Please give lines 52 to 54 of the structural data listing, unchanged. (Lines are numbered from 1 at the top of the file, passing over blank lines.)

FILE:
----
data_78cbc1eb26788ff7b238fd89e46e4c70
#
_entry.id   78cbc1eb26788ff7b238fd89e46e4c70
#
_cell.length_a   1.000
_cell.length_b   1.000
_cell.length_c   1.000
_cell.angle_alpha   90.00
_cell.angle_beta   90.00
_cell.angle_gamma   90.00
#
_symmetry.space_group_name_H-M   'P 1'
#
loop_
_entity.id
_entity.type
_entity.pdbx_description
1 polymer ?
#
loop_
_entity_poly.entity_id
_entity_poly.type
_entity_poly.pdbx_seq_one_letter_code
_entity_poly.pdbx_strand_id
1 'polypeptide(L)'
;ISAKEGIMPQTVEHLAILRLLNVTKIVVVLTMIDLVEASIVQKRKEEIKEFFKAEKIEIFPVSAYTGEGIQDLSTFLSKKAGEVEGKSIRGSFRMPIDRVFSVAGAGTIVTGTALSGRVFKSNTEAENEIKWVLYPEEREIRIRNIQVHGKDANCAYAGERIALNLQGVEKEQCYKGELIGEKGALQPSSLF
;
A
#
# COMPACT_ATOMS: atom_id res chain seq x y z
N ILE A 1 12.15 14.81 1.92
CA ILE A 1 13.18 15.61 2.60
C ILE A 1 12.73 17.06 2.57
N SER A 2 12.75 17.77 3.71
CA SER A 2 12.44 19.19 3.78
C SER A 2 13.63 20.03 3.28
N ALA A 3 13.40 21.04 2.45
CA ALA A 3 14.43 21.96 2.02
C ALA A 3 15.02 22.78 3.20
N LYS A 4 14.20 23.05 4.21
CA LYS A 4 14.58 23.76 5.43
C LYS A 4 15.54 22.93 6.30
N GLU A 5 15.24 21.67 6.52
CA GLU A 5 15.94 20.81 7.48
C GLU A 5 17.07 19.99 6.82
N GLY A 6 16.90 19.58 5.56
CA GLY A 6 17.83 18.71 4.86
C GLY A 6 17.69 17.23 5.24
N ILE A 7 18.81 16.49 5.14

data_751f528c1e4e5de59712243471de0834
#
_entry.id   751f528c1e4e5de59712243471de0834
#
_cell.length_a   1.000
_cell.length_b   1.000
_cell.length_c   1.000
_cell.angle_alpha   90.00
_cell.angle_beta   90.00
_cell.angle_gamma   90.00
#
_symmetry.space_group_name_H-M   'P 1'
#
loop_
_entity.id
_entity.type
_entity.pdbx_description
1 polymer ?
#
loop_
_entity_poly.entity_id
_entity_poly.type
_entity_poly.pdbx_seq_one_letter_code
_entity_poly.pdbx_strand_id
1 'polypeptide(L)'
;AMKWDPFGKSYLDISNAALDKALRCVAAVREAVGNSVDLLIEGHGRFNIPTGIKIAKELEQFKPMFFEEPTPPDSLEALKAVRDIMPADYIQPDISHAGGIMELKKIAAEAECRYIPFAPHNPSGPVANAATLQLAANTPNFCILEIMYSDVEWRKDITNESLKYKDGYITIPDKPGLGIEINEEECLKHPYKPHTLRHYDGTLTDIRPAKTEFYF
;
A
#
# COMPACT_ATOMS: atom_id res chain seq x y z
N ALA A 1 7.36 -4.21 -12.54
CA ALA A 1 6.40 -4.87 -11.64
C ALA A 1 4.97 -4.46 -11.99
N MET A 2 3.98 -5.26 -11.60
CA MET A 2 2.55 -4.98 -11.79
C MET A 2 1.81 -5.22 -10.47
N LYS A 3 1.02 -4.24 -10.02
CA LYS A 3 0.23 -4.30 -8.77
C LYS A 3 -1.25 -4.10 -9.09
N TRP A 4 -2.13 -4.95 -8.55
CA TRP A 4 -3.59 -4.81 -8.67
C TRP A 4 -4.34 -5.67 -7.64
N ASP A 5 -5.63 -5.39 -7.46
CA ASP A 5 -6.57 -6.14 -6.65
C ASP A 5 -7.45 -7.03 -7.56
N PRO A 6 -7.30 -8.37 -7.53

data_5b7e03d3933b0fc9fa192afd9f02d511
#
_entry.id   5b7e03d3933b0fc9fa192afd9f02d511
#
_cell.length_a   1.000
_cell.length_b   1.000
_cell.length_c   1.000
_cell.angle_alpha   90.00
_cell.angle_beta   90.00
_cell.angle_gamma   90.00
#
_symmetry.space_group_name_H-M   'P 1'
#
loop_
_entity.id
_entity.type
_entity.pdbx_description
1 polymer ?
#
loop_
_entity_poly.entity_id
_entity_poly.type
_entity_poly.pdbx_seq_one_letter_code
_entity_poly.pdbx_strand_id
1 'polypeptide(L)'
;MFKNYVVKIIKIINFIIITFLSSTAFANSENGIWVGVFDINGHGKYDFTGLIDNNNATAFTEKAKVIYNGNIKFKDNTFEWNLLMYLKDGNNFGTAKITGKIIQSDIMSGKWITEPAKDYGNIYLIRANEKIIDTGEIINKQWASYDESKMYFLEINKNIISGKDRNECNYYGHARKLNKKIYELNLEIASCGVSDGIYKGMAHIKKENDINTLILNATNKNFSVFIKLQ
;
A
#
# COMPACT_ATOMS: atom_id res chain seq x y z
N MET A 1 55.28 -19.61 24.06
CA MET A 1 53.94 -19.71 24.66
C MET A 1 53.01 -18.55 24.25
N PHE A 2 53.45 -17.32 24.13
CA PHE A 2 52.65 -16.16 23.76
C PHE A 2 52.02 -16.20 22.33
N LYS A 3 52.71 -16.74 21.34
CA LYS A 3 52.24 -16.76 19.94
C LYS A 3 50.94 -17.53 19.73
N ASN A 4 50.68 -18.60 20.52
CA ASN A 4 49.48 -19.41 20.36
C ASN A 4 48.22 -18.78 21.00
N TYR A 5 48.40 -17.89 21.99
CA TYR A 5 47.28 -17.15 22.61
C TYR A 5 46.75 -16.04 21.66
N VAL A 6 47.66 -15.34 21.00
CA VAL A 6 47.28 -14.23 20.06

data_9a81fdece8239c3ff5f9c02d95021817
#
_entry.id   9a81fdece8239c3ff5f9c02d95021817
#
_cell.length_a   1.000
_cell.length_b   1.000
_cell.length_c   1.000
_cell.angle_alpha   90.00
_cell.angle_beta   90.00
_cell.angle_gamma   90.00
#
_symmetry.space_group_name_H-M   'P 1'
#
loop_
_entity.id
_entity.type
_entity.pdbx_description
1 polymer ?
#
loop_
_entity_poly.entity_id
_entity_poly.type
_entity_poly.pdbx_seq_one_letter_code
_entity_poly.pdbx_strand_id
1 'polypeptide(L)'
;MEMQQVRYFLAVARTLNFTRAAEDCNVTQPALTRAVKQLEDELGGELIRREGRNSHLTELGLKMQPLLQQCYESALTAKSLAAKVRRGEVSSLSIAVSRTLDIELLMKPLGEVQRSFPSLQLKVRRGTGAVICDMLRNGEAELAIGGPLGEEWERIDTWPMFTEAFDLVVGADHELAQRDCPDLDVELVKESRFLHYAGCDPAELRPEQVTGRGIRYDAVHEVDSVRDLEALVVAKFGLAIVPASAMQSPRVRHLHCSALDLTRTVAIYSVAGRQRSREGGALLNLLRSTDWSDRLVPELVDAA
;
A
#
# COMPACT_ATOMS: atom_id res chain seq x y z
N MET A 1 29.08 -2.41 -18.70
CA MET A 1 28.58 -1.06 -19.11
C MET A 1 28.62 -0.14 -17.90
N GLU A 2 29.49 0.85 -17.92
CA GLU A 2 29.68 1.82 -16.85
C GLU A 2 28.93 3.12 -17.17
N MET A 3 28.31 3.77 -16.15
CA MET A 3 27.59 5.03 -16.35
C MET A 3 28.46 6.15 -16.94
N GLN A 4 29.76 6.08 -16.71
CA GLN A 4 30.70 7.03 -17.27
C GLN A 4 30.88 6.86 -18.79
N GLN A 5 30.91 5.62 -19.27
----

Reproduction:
_entry.id   751f528c1e4e5de59712243471de0834
#
_cell.length_a   1.000